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                                             All the Time in the World
                                                                                                           John Lake
The object was located with ultrasound scanning deep beneath the site of the new mall, before construction began. Dozens of such artificial items were discovered to be down there, as before most new builds on what little reusable land still remained.
The chief archaeologist, a young woman sent up by the national authorities, brought in an outsourced team to analyse all of it then unearth and remove everything of potential value to the depth required by law. Anything deeper than that, the agreed stratum limit of the digital era, belonged to future historians with more time and better technology.
Historically, green belts tended to yield pre-industrial artefacts from many hundreds of years ago, but very little so-called green land nowadays was unreclaimed – and the once-paved layers below were likely to contain the kinds of remains they were looking for. The past had always been a rich source of inferred information – the possible truths of buried architectures and designs, and what the evidence suggested about practices and customs – but now the human race could also retrieve recorded information, on trashed hard drives and any manner of discarded digital devices from ages gone by that science could now restore. In such a fashion, much that wasn't previously online was being recovered, processed and continually inputted to the creation of a virtual history, the world's greatest ever simulacrum of itself.
Dr Grady never gave her first name to the construction crew, already on site, with whom she had to liaise. 'Call me Grady,' was all she said, and none of them overheard any of her own team address her by any other name or term. 'Grady, I've got those stats ready.' 'Grady, take a look at this.' 'Something interesting in sector K, Grady.' It was all business with her. Grady remained not detached but certainly impersonal throughout the dig. Whether squinting at diagrams on a screen or getting dirt under her fingernails, her focus on the work was mechanistic and obsessively thorough, to the point where the construction crew wondered if she was as human as she looked.
The depth of the interesting object in sector K suggested it dated back to the turn of the millennium. The scans showed a chaotic mosaic of hundreds of bits and pieces of detritus, abandoned layer on layer through the ages, within the footprint of the new build, but the work of Grady's analysts, to isolate any elements indicating the presence of microchips, was restricted to above the limit of the digital stratum, where only a couple of handfuls of items seemed to deserve their attention. One of the elements they were tracking for, gold, had been detected inside the object in sector K.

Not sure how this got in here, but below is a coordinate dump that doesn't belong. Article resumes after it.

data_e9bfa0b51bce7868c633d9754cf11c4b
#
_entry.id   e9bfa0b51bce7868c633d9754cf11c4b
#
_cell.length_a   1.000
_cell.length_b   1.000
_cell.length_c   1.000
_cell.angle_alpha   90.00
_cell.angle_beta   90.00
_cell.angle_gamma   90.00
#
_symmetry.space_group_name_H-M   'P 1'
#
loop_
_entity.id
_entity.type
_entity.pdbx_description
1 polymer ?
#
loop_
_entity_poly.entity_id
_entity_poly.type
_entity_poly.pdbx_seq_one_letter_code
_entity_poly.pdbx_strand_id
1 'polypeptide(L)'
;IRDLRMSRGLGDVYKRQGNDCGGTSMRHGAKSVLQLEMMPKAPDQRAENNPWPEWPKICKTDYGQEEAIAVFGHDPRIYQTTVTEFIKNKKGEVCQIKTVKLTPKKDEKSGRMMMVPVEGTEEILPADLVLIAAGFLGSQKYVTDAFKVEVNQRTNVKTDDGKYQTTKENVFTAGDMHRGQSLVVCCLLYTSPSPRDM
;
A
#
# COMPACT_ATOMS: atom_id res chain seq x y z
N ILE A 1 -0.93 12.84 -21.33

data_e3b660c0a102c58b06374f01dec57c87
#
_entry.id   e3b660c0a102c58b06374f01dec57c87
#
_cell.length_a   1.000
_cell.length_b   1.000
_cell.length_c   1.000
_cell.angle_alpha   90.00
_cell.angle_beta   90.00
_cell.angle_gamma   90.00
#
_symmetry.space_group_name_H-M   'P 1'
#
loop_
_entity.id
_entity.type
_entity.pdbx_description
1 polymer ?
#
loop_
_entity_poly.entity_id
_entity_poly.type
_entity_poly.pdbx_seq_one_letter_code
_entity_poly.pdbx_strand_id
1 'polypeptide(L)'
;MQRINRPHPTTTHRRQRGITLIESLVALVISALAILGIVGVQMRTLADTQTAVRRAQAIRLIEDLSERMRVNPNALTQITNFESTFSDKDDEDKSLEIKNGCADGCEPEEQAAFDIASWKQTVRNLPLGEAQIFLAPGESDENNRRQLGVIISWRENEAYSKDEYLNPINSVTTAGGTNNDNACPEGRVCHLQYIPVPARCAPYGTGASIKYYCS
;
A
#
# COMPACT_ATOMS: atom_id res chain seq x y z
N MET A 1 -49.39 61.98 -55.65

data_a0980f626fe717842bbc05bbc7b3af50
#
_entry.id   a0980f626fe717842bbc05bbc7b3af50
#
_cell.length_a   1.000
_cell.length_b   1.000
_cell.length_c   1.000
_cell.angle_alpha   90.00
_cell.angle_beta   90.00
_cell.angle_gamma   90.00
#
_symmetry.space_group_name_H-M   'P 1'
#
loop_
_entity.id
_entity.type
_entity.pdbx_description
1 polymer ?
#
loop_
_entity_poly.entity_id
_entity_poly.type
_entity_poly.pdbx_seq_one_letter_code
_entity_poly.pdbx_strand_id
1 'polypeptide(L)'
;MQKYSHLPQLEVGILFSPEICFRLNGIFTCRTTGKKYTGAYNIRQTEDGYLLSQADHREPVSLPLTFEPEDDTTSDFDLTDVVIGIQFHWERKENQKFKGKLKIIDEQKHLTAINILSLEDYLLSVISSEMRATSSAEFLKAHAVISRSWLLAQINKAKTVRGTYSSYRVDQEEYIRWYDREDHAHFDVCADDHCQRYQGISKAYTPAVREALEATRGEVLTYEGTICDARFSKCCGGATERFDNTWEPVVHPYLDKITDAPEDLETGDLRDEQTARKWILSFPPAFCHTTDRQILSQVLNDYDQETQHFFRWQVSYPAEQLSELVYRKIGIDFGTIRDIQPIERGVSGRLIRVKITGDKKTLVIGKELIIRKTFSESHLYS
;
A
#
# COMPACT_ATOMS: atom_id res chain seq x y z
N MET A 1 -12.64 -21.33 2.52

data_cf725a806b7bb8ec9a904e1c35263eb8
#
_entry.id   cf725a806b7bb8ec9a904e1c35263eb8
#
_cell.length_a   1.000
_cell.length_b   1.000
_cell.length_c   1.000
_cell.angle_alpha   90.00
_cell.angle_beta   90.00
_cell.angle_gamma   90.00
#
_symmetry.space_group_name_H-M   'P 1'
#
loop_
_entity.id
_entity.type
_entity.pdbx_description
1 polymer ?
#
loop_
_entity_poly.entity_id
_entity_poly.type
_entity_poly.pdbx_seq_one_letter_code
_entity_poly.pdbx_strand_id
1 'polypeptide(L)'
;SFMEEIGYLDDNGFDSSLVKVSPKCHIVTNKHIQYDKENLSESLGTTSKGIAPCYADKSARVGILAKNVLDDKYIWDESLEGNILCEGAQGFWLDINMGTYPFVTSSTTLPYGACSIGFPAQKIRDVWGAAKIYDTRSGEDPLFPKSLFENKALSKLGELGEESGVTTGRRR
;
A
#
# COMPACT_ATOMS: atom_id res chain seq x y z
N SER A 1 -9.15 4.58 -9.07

'The interesting thing about this is that it's buried inside a stainless-steel container, and if you look at the striation patterns in the ground around it, it looks like it was placed there deliberately,' said the analyst over Grady's shoulder, leaving her to draw the obvious conclusion.
'Is it a capsule?' she said, looking up from the screen.
'We'll know if we bring it up.'
Grady wasted no time deciding. 'Add it to the list.'
The next stage, the digging and recovery, was a slow process. The team initially worked manually to a depth of six feet, labouring the old-fashioned way, hunched in the dirt with trowels and brushes. During this phase the team carefully unearthed and removed all items of potential academic, commercial or cultural value. The work took a full month and gave Grady that loamy whiff of proper archaeology that she secretly loved, while beyond the tape the builders tinkered with their schematics and got on with the shipping in and stacking of construction materials in readiness for the go-ahead to lay the foundations.
The next stage of the dig was much shorter, just a few days, as the robotic arm drilled deeper into the earth for the rest of the targeted items on the list. The true archaeologist in Grady hated this, as the arm ground its way through who knew what lost treasures of the past en route towards its specified goals, and she thought of those far future historians, if any were left, in a time ahead when the as yet unbuilt mall would be long gone.